Reviews on Resources for Biblical and Theological Studies


Written By: Paulson Pulikottil - Jul• 17•12

Helseth, Paul Kjoss, William Lane Craig, Ron Highfield, and Gregory A. Boyd. Four views on divine providence. Grand Rapids, Mich.: Zondervan, 2011.

Four Views on Divine Providence has appeared in the ‘Counterpoints. Bible and Theology’ series of Zondervan edited by Stanley N. Gundry and Dennis W. Jowers. Four leading theologians of our day have contributed the four dominant views on Providence prevalent now.

Paul Kjoss Helseth has written on the view that ‘God is Causes all Things’ (Reformed tradition) and William Lane Craig on “God Directs all Things” (Molonism), Ron Highfield “God controls everything” (Resotorationist) and Gregory A. Boyd on “God Limits His Control” (Open Theism).

This is not just presentation of four views by four scholars but interact with each other. The view of one scholar is critiqued by the three others so that the readers get a fairly good view of the issues involved as the other titles in COUNTERPOINTS series try to do.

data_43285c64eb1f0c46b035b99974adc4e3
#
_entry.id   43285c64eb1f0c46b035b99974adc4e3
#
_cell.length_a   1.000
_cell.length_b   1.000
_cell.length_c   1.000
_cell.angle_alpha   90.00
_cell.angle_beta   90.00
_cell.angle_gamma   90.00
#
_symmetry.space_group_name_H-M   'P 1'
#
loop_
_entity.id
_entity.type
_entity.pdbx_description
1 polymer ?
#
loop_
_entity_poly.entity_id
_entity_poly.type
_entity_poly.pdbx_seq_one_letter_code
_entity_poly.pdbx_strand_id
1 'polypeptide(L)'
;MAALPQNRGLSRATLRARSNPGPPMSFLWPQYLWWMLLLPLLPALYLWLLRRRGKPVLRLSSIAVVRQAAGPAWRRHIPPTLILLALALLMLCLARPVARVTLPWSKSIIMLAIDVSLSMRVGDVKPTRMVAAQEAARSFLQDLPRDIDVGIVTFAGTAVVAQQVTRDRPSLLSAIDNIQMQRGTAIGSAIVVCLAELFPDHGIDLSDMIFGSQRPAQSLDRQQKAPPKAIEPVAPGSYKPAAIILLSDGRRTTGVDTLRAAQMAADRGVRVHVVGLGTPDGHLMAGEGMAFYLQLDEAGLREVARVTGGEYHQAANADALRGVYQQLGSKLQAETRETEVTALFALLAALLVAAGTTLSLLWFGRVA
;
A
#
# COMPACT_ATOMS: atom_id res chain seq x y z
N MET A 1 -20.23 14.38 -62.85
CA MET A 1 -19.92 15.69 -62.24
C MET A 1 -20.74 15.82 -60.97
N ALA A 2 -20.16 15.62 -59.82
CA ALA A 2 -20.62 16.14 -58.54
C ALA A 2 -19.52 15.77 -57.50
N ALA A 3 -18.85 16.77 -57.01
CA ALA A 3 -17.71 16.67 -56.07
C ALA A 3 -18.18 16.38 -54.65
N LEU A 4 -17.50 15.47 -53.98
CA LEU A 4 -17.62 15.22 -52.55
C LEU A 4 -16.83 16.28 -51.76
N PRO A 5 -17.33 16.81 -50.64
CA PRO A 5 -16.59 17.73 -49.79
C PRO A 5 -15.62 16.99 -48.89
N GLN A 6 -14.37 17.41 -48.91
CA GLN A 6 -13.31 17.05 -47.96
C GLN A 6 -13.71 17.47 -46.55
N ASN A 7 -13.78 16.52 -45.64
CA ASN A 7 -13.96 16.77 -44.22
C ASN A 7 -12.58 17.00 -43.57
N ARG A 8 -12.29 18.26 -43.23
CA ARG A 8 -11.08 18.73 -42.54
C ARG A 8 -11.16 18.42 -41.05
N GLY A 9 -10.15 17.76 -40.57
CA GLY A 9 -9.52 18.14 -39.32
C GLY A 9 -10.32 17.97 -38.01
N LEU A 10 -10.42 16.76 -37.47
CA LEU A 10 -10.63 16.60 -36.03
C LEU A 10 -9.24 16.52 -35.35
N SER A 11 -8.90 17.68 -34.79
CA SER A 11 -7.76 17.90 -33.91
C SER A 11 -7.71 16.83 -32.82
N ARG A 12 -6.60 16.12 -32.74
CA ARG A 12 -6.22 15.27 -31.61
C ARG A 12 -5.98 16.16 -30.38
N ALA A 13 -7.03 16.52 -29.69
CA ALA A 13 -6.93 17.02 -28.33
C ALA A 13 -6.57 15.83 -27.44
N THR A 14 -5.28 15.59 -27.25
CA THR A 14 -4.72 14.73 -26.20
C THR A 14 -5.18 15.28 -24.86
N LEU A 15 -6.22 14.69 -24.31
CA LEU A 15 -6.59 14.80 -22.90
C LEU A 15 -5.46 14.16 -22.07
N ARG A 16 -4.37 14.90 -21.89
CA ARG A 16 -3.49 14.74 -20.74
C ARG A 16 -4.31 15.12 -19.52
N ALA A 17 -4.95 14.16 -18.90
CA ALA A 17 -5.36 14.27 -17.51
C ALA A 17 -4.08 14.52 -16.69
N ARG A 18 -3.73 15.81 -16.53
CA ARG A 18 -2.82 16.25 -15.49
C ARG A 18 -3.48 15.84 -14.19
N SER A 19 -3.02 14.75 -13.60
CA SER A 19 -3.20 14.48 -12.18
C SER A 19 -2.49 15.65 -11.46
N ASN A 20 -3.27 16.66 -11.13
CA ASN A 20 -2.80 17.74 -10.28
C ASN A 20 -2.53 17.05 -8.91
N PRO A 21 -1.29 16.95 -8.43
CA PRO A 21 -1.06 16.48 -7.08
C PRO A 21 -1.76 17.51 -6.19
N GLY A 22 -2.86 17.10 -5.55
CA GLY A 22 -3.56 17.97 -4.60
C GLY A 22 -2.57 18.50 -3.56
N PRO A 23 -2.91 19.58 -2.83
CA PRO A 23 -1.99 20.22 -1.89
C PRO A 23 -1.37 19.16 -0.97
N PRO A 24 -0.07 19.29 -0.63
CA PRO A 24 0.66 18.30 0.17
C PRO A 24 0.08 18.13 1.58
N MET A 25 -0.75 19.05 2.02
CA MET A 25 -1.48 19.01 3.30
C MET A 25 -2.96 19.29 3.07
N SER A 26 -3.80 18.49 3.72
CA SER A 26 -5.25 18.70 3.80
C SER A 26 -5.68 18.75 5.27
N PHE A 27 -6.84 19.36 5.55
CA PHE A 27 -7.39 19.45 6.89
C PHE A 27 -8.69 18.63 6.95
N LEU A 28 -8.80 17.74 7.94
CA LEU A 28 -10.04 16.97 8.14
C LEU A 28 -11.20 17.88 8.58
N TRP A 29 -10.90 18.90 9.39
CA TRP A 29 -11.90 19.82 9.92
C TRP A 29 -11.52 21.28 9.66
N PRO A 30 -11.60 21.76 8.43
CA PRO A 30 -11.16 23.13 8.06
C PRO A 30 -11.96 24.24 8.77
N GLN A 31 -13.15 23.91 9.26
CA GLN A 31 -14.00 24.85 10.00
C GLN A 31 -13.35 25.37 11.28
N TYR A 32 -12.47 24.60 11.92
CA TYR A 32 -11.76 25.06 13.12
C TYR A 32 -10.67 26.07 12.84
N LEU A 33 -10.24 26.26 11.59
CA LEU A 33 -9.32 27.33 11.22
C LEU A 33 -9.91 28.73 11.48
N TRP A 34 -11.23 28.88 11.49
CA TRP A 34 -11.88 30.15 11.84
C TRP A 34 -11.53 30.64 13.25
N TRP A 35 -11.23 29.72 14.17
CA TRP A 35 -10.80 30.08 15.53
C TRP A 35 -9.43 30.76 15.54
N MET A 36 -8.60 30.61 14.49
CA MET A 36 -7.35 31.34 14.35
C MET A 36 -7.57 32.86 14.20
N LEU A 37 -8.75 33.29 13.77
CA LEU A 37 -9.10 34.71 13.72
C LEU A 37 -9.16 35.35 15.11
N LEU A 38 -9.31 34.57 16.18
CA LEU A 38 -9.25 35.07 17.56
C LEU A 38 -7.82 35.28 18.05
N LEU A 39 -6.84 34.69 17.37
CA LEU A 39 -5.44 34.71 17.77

Dennis W. Jowers, General Editor has contributed the Introduction and the Conclusion. In the introduction he elaborates on the scriptural foundations for the doctrine of providence before he moves on to give us historical view on this doctrine. This is where the novice is introduced to the debates, disputes and all that happened in the past. He divides the historical presentation into six periods as: (1) The anti-Nicene period (AD 70-325), (2) Post-Nicene period  (AD 325-787), (3) The medieval period (AD 787-16th century), (4) Early modern period that is from Reformation to the seventeenth century, (5) The Enlightenment Period, (6) the Post Enlightenment period (from nineteenth century to the present.)

The volume ends with an essay by the General Editor (Dennis W. Jowers) where he summarizes the positions of the contributors. This is a very useful section as he brings out the areas of agreement and areas of disagreement between the four contributors.

The volume is where anyone who want a comprehensive view of this doctrine should begin. This is comprehensive, interactive and leaves the readers to make up their minds on the issue.

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